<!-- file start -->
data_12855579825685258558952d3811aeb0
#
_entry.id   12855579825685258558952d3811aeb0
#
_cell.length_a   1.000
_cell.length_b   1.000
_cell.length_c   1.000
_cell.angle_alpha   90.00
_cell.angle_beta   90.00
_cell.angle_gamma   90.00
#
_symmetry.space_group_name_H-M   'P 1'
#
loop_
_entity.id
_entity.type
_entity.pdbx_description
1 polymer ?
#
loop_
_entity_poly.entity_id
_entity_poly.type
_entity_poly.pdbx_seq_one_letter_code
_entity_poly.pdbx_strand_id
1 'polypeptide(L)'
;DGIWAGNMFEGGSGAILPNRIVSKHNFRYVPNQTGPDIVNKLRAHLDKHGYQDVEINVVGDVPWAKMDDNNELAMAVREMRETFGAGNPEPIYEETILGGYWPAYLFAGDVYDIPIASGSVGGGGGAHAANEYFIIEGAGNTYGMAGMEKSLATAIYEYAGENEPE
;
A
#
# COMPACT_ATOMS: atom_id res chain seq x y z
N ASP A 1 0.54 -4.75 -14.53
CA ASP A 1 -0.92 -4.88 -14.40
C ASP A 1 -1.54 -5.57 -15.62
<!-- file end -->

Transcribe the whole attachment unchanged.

data_12855579825685258558952d3811aeb0
#
_entry.id   12855579825685258558952d3811aeb0
#
_cell.length_a   1.000
_cell.length_b   1.000
_cell.length_c   1.000
_cell.angle_alpha   90.00
_cell.angle_beta   90.00
_cell.angle_gamma   90.00
#
_symmetry.space_group_name_H-M   'P 1'
#
loop_
_entity.id
_entity.type
_entity.pdbx_description
1 polymer ?
#
loop_
_entity_poly.entity_id
_entity_poly.type
_entity_poly.pdbx_seq_one_letter_code
_entity_poly.pdbx_strand_id
1 'polypeptide(L)'
;DGIWAGNMFEGGSGAILPNRIVSKHNFRYVPNQTGPDIVNKLRAHLDKHGYQDVEINVVGDVPWAKMDDNNELAMAVREMRETFGAGNPEPIYEETILGGYWPAYLFAGDVYDIPIASGSVGGGGGAHAANEYFIIEGAGNTYGMAGMEKSLATAIYEYAGENEPE
;
A
#
# COMPACT_ATOMS: atom_id res chain seq x y z
N ASP A 1 0.54 -4.75 -14.53
CA ASP A 1 -0.92 -4.88 -14.40
C ASP A 1 -1.54 -5.57 -15.62